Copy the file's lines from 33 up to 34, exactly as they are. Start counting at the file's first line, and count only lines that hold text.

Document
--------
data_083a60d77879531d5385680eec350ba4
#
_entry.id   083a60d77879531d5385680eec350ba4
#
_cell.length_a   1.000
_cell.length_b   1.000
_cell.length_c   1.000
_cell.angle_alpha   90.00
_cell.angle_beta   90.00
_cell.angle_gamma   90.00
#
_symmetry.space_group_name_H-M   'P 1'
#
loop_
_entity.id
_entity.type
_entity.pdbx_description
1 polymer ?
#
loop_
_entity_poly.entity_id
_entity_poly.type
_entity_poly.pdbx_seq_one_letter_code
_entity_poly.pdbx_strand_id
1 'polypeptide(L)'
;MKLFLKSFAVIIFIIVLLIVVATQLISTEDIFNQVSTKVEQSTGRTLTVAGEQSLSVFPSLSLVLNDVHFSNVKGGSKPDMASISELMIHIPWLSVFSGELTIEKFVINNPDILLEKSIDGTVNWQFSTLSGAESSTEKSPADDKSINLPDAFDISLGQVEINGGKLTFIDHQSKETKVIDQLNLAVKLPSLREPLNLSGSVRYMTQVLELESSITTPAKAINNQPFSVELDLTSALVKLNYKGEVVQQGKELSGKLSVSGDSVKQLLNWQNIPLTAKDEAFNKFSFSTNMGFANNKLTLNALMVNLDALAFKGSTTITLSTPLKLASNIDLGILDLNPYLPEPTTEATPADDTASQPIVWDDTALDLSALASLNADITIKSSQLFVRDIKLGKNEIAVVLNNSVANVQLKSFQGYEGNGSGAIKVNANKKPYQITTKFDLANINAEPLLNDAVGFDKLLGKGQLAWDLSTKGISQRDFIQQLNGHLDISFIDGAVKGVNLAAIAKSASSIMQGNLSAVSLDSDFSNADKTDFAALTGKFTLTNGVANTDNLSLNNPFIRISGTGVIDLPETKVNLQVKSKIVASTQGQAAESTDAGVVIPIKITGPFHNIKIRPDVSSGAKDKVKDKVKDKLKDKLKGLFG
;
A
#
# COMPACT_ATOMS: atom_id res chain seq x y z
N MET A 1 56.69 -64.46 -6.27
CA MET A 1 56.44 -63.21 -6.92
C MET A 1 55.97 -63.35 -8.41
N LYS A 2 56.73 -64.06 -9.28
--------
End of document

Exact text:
C MET A 1 55.97 -63.35 -8.41
N LYS A 2 56.73 -64.06 -9.28